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If you enjoyed reading this article, please click the link to join our sisterhood and then pop over to Amazon and sample a chapter of our book, Young, Divorced and Fabulous: Four Women Share their Journeys, their Friendship and their Sisterly Advice on Embracing Second Chances   http://bit.ly/YDFbook

Marking the Divorce Box

Written by Karen Jerabek

 

Check_box

The day I started a new job, the first thing they had me do was sit down with a mountain of new hire paperwork I had to fill out. I was diligently going through it, printing my name, signing my name, writing the date over and over and over. Then I came to a piece that asked me for my marital status. I could check Single, Married, Divorced or Widowed. Why is it any of there business if I was married? Doesn’t it only matter if I’m currently married? I felt like my privacy was invaded and I was being branded as I checked off Divorced. That’s when I realized that there is a truly ugly segregation going on across America: The segregation of Singles!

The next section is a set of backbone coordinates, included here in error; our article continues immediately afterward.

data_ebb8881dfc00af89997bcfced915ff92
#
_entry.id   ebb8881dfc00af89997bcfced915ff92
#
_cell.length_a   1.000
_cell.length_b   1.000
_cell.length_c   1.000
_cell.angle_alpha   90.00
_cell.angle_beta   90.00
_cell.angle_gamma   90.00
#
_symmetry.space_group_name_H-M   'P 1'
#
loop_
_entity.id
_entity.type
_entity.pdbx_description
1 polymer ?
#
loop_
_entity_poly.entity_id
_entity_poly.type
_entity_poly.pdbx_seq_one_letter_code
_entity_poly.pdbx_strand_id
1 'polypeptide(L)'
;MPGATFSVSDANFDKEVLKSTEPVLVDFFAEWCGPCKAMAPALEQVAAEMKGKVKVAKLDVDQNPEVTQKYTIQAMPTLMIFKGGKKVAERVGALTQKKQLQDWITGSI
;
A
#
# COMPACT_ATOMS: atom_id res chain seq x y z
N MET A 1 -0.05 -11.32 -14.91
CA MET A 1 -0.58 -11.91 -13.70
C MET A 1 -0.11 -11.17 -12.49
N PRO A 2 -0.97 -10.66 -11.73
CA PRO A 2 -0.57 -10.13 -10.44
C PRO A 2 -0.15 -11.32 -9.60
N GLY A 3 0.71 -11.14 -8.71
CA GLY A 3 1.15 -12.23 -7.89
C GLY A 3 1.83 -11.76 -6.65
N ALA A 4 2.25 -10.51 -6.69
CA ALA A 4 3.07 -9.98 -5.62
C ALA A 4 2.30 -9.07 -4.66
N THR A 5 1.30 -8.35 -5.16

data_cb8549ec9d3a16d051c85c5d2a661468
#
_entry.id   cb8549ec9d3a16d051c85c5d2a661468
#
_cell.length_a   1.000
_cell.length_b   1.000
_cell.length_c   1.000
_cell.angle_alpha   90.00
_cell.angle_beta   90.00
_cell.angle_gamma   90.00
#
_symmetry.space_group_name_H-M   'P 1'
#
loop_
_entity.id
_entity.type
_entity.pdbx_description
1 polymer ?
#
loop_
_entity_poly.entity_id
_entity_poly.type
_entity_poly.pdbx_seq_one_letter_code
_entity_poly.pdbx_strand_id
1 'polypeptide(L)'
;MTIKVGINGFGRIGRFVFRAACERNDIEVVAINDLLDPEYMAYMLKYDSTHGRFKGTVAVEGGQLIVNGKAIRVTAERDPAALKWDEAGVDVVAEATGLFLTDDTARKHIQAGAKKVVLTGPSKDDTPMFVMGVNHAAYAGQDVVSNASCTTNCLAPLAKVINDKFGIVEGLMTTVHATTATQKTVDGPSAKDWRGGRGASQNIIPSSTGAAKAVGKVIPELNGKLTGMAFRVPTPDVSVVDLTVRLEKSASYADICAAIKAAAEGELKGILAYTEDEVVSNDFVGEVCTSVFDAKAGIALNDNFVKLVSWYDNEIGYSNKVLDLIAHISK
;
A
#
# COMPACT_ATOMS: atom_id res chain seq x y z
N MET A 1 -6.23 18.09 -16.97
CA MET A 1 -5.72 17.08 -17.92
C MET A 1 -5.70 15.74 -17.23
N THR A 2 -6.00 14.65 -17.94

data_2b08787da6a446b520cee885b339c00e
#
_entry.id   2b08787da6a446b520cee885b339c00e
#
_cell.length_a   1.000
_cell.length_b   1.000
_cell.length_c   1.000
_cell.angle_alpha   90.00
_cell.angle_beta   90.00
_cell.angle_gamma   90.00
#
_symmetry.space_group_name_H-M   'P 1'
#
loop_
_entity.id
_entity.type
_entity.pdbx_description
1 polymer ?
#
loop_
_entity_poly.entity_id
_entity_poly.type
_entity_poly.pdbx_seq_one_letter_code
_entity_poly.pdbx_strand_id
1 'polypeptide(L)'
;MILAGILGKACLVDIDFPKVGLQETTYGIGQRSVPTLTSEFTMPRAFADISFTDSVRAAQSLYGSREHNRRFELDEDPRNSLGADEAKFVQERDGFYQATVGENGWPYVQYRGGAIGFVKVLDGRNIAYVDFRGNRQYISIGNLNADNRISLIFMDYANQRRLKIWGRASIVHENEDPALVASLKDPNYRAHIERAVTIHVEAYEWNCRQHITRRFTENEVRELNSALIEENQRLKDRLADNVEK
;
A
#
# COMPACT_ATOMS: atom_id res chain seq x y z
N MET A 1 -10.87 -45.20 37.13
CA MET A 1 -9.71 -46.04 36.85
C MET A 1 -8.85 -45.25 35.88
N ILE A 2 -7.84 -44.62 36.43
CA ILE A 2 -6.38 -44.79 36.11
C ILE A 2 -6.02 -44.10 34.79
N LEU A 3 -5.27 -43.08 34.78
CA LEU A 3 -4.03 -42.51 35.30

I guess you’re only good enough to be considered single if you’ve never been married. If you are divorced or widowed, you have to continually be reminded of that painful experience every time you get a new job, new insurance or a new doctor.

I wonder what would happen if I refused to be segregated? What if i fought back against this division and checked single? If they found out that I had been divorced and didn’t disclose it, could I be fired for lying on my paperwork? Could I lose my insurance? What exactly are the consequences for rebelling against this form of segregation? Not wanting to take my chances with my income or my health, I dutifully got into the Divorced Line and checked the box indicating that I am divorced. My paperwork is probably being stamped with a Scarlet “D” as I type!